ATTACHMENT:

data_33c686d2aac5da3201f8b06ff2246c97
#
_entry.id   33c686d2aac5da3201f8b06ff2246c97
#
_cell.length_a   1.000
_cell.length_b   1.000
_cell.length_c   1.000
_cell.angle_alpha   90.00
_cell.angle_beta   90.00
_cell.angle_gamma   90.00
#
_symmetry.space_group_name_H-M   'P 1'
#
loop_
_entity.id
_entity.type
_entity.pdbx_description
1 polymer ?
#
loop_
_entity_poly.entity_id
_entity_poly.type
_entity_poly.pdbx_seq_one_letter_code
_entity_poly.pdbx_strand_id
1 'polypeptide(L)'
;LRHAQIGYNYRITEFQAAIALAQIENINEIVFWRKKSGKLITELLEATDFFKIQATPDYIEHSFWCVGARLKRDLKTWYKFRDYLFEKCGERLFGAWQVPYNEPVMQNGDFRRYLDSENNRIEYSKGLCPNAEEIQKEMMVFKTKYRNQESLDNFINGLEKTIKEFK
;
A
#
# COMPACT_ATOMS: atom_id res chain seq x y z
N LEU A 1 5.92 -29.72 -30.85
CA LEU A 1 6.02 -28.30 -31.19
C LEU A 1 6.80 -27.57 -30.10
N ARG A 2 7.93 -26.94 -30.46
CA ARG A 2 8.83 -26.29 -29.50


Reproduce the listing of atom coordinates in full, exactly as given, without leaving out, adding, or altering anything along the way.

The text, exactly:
data_33c686d2aac5da3201f8b06ff2246c97
#
_entry.id   33c686d2aac5da3201f8b06ff2246c97
#
_cell.length_a   1.000
_cell.length_b   1.000
_cell.length_c   1.000
_cell.angle_alpha   90.00
_cell.angle_beta   90.00
_cell.angle_gamma   90.00
#
_symmetry.space_group_name_H-M   'P 1'
#
loop_
_entity.id
_entity.type
_entity.pdbx_description
1 polymer ?
#
loop_
_entity_poly.entity_id
_entity_poly.type
_entity_poly.pdbx_seq_one_letter_code
_entity_poly.pdbx_strand_id
1 'polypeptide(L)'
;LRHAQIGYNYRITEFQAAIALAQIENINEIVFWRKKSGKLITELLEATDFFKIQATPDYIEHSFWCVGARLKRDLKTWYKFRDYLFEKCGERLFGAWQVPYNEPVMQNGDFRRYLDSENNRIEYSKGLCPNAEEIQKEMMVFKTKYRNQESLDNFINGLEKTIKEFK
;
A
#
# COMPACT_ATOMS: atom_id res chain seq x y z
N LEU A 1 5.92 -29.72 -30.85
CA LEU A 1 6.02 -28.30 -31.19
C LEU A 1 6.80 -27.57 -30.10
N ARG A 2 7.93 -26.94 -30.46
CA ARG A 2 8.83 -26.29 -29.50